xnew := xold ’ [f (xold )]’1 f (xold )

gives

1

δ δ

xold ’ z 2 .

xnew ’ z ¤ t vx vx dt =

ρ 2ρ

0

From here on the argument is the same as in the one dimensional case.

1.2.3 Implementation.

We return to the one dimensional case.

In numerical practice we have to deal with two problems: it may not be easy

to encode the derivative, and we may not be able to tell in advance whether the

conditions for Newton™s method to work are indeed ful¬lled.

In case f is a polynomial, MATLAB has an e¬cient command “polyder” for

computing the derivative of f . Otherwise we replace the derivative by the slope

of the secant, which requires the input of two initial values, call them x’ and

xc and replaces the derivative in Newton™s method by

f (xc ) ’ f (x’ )

fapp (xc ) = .

xc ’ x ’

So at each stage of the Newton iteration we carry along two values of x, the

“current value” denoted say by “xc” and the “old value” denoted by “x ’ ”. We

also carry along two values of f , the value of f at xc denoted by fc and the value

of f at x’ denoted by f’ . So the Newton iteration will look like

fpc=(fc-f’ )/(xc-x’ );

xnew=xc-fc/fpc;

x’ -=xc; f’ =fc;

xc=xnew; fc=feval(fname,xc);

In the last line, the command feval is the MATLAB evaluation of a function

command: if fname is a “script” (that is an expression enclosed in ˜ ˜) giving

10 CHAPTER 1. ITERATIONS AND FIXED POINTS

the name of a function, then feval(fname,x) evaluates the function at the point

x.

The second issue - that of deciding whether Newton™s method should be used

at all - is handled as follows: If the zero in question is a critical point, so that

f (z) = 0, there is no chance of Newton™s method working. So let us assume

that f (z) = 0, which means that f changes sign at z, a fact that we can verify

by looking at the graph of f . So assume that we have found an interval [a, b]

containing the zero we are looking for, and such that f takes on opposite signs

at the end-points:

f (a)f (b) < 0.

A sure but slow method on narrowing in on a zero of f contained in this interval

1

is the “bisection method”: evaluate f at the midpoint 2 (a + b). If this value

has a sign opposite to that of f (a) replace b by 1 (a + b). Otherwise replace a

2

1

by 2 (a + b). This produces an interval of half the length of [a, b] containing a

zero.

The idea now is to check at each stage whether Newton™s method leaves us

in the interval, in which case we apply it, or else we apply the bisection method.

We now turn to the more di¬cult existence problem.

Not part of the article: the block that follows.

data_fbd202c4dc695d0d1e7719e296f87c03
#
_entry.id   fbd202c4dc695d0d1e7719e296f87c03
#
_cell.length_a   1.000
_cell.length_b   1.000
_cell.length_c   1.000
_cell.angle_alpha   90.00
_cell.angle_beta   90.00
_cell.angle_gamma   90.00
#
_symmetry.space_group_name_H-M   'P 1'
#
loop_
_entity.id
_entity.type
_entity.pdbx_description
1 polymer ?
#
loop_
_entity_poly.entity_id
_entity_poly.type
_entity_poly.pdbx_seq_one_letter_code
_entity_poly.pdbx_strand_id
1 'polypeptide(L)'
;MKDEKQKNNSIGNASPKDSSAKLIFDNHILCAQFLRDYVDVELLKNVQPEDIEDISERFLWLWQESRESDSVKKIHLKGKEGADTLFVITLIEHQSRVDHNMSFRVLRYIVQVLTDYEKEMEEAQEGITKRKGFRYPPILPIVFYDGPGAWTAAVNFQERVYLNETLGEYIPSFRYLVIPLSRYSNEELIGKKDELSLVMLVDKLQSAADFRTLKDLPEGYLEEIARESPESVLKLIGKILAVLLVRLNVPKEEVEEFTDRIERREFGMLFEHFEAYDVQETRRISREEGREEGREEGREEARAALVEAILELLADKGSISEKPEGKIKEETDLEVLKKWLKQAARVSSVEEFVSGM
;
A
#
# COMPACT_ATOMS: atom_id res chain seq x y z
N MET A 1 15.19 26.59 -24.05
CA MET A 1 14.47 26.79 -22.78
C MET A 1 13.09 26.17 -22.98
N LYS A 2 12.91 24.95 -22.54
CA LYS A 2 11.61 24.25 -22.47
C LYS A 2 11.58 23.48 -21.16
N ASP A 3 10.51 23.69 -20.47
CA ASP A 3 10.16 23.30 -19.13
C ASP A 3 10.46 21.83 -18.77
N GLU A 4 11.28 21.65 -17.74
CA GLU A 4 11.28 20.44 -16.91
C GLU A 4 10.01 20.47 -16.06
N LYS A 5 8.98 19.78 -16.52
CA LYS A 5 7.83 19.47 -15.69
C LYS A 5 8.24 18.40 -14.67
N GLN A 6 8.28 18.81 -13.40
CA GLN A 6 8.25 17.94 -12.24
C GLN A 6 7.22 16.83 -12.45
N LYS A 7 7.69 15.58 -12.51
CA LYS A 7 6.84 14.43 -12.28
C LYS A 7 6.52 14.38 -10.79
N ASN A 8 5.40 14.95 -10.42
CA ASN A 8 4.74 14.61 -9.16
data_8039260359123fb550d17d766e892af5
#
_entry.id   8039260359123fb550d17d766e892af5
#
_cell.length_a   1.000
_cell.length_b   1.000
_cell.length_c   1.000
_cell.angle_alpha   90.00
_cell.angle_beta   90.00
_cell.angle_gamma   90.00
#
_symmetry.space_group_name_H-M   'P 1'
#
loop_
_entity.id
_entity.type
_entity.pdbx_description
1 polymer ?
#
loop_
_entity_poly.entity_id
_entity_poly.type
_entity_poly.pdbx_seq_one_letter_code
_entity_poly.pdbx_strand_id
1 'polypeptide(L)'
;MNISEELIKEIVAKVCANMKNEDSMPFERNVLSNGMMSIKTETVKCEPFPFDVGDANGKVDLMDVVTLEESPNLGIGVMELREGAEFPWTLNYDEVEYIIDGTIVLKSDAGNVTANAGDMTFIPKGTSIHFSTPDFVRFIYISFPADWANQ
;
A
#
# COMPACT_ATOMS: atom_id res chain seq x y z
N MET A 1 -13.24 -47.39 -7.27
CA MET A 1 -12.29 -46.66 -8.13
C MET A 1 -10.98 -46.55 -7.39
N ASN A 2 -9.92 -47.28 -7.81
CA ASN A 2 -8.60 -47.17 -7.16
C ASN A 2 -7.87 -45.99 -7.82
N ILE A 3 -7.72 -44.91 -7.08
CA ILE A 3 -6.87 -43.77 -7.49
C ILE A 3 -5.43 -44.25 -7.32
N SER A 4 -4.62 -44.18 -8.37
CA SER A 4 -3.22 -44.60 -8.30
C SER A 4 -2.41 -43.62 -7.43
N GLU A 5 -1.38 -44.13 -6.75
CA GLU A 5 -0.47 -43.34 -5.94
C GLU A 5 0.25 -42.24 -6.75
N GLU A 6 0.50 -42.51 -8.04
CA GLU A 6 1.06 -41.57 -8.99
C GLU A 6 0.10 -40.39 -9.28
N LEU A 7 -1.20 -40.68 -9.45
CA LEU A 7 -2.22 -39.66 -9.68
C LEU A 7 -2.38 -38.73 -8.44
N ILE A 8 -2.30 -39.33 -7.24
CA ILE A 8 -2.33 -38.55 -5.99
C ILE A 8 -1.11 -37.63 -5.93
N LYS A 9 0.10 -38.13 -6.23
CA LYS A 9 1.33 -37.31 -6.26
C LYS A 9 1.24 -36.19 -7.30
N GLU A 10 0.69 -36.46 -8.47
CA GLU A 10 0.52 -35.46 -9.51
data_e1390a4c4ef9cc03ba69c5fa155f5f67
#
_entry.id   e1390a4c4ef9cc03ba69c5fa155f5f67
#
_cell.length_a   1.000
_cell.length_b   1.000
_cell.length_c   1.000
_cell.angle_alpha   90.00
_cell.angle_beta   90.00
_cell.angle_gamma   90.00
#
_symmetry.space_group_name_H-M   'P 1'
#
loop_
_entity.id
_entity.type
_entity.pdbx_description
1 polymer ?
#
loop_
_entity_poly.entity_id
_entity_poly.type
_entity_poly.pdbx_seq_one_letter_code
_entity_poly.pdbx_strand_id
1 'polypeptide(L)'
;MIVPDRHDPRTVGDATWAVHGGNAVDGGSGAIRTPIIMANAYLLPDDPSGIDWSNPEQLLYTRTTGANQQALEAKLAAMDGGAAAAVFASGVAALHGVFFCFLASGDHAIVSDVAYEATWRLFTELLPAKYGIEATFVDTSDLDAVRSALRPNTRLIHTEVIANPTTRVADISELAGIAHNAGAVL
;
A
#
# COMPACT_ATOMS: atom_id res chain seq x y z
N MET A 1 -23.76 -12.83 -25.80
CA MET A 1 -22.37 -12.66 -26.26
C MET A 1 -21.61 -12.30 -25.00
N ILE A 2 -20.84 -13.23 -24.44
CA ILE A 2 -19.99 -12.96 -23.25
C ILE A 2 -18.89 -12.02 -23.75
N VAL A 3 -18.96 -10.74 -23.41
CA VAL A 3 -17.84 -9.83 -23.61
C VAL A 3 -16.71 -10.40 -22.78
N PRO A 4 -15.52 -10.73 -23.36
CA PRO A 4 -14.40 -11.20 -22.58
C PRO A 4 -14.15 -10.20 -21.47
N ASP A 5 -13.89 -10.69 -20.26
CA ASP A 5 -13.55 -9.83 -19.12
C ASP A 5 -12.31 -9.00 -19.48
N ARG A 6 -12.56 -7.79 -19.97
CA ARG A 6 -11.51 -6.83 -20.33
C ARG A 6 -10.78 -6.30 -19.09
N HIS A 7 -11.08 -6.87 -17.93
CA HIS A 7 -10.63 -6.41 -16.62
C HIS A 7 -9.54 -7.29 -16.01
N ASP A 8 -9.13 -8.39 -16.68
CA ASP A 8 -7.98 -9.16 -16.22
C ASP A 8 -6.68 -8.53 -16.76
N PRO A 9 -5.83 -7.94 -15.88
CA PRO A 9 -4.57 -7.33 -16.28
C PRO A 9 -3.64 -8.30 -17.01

1.2.4 The existence theorem.

For the purposes of the proof, in order to simplify the notation, let us assume

that we have “shifted our coordinates” so as to take x0 = 0. Also let

B = {x : |x| ¤ 1}.

We need to assume that P (x) is nowhere zero, and that P (x) is bounded. In

fact, we assume that there is a constant K such that

|P (x)’1 | ¤ K, |P (x)| ¤ K, ∀x ∈ B. (1.13)

3

Proposition 1.2.1 Let „ = and choose the K in (1.13) so that

2

K ≥ 23/4 .

Let

8

c= ln K.

3

Then if

P (0) ¤ K ’5 (1.14)

the recursion (1.5) starting with x0 = 0 satis¬es

xn ∈ B ∀n (1.15)

and n

|xn ’ xn’1 | ¤ e’c„ . (1.16)

In particular, the sequence {xn } converges to a zero of P .

11

1.2. NEWTON™S METHOD

Proof. In fact, we will prove a somewhat more general result. So we will let „

be any real number satisfying

1<„ <2

and we will choose c in terms of K and „ to make the proof work. First of all

we notice that (1.15) is a consequence of (1.16) if c is su¬ciently large. In fact,

xj = (xj ’ xj’1 ) + · · · + (x1 ’ x0 )

so

|xj | ¤ |xj ’ xj’1 | + · · · + |x1 ’ x0 |.

Using (1.16) for each term on the right gives

j ∞ ∞

e’c(„ ’1)

’c„ n ’c„ n

e’cn(„ ’1) =

|xj | ¤ e < e < .

1 ’ e’c(„ ’1)

1 1 1

Here the third inequality follows from writing

„ = 1 + („ ’ 1)

so by the binomial formula

„ n = 1 + n(„ ’ 1) + · · · > n(„ ’ 1)

since „ > 1. The equality is obtained by summing the geometric series. So if

we choose c su¬ciently large that

e’c(„ ’1)

¤1 (1.17)

1 ’ e’c(„ ’1)

(1.15) follows from (1.16). This choice of c is conditioned by our choice of „ .

But at least we now know that if we can arrange that (1.16) holds, then by

choosing a possibly smaller value of c (so that (1.16) continues to hold) we can

guarantee that the algorithm keeps going.

So let us try to prove (1.16) by induction. If we assume it is true for n, we

may write

|xn+1 ’ xn | = |Sn P (xn )|

where we set

Sn = P (xn )’1 . (1.18)

We use the ¬rst inequality in (1.13) and the de¬nition (1.5) for the case n ’ 1

(which says that xn = xn’1 ’ Sn’1 P (xn’1 ) to get

|Sn P (xn )| ¤ K|P (xn’1 ’ Sn’1 P (xn’1 ))|. (1.19)

Taylor™s formula with remainder says that for any twice continuously di¬eren-

tiable function f ,

1

sup |f (z)|h2

f (y + h) = f (y) + f (y)h + R(y, h) where |R(y, h)| ¤

2z

12 CHAPTER 1. ITERATIONS AND FIXED POINTS

where the supremum is taken over the interval between y and y + h. If we use

Taylor™s formula with remainder with

f = P, y = P (xn’1 ), and h = Sn’1 P (xn’1 ) = xn ’ xn’1